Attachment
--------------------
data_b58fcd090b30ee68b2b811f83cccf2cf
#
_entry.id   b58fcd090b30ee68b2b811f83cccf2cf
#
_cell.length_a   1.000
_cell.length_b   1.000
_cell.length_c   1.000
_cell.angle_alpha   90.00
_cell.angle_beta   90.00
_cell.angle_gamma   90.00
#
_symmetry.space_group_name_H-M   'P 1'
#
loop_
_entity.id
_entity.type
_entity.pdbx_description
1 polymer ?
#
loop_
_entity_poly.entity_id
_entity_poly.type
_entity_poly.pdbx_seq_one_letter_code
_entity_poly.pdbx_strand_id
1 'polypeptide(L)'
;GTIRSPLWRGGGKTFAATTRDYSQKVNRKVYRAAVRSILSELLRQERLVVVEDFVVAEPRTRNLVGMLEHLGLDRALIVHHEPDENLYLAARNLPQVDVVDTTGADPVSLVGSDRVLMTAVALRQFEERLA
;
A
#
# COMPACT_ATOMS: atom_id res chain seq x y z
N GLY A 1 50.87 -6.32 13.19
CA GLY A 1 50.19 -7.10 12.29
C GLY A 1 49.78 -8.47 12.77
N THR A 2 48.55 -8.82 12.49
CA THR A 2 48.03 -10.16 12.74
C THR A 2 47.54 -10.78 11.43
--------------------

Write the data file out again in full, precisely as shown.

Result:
data_b58fcd090b30ee68b2b811f83cccf2cf
#
_entry.id   b58fcd090b30ee68b2b811f83cccf2cf
#
_cell.length_a   1.000
_cell.length_b   1.000
_cell.length_c   1.000
_cell.angle_alpha   90.00
_cell.angle_beta   90.00
_cell.angle_gamma   90.00
#
_symmetry.space_group_name_H-M   'P 1'
#
loop_
_entity.id
_entity.type
_entity.pdbx_description
1 polymer ?
#
loop_
_entity_poly.entity_id
_entity_poly.type
_entity_poly.pdbx_seq_one_letter_code
_entity_poly.pdbx_strand_id
1 'polypeptide(L)'
;GTIRSPLWRGGGKTFAATTRDYSQKVNRKVYRAAVRSILSELLRQERLVVVEDFVVAEPRTRNLVGMLEHLGLDRALIVHHEPDENLYLAARNLPQVDVVDTTGADPVSLVGSDRVLMTAVALRQFEERLA
;
A
#
# COMPACT_ATOMS: atom_id res chain seq x y z
N GLY A 1 50.87 -6.32 13.19
CA GLY A 1 50.19 -7.10 12.29
C GLY A 1 49.78 -8.47 12.77
N THR A 2 48.55 -8.82 12.49
CA THR A 2 48.03 -10.16 12.74
C THR A 2 47.54 -10.78 11.43